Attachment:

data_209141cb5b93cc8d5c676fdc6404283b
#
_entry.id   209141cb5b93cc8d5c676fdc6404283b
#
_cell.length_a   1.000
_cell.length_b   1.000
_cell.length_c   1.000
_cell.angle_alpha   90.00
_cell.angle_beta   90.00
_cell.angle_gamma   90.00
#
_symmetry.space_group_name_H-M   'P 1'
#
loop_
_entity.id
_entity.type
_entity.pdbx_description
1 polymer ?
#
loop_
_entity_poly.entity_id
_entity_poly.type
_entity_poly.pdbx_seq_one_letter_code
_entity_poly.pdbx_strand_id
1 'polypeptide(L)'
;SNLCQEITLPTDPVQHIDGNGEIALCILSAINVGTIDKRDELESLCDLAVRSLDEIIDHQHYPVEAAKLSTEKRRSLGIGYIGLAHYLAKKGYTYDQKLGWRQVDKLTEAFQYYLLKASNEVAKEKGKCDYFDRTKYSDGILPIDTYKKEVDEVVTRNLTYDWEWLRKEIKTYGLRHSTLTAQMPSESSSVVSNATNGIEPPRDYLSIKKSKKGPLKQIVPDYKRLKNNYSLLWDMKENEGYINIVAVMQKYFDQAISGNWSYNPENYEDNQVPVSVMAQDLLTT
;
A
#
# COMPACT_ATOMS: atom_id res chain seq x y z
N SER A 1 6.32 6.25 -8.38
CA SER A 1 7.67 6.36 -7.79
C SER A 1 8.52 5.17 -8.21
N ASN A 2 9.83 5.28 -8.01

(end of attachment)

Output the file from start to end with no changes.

data_209141cb5b93cc8d5c676fdc6404283b
#
_entry.id   209141cb5b93cc8d5c676fdc6404283b
#
_cell.length_a   1.000
_cell.length_b   1.000
_cell.length_c   1.000
_cell.angle_alpha   90.00
_cell.angle_beta   90.00
_cell.angle_gamma   90.00
#
_symmetry.space_group_name_H-M   'P 1'
#
loop_
_entity.id
_entity.type
_entity.pdbx_description
1 polymer ?
#
loop_
_entity_poly.entity_id
_entity_poly.type
_entity_poly.pdbx_seq_one_letter_code
_entity_poly.pdbx_strand_id
1 'polypeptide(L)'
;SNLCQEITLPTDPVQHIDGNGEIALCILSAINVGTIDKRDELESLCDLAVRSLDEIIDHQHYPVEAAKLSTEKRRSLGIGYIGLAHYLAKKGYTYDQKLGWRQVDKLTEAFQYYLLKASNEVAKEKGKCDYFDRTKYSDGILPIDTYKKEVDEVVTRNLTYDWEWLRKEIKTYGLRHSTLTAQMPSESSSVVSNATNGIEPPRDYLSIKKSKKGPLKQIVPDYKRLKNNYSLLWDMKENEGYINIVAVMQKYFDQAISGNWSYNPENYEDNQVPVSVMAQDLLTT
;
A
#
# COMPACT_ATOMS: atom_id res chain seq x y z
N SER A 1 6.32 6.25 -8.38
CA SER A 1 7.67 6.36 -7.79
C SER A 1 8.52 5.17 -8.21
N ASN A 2 9.83 5.28 -8.01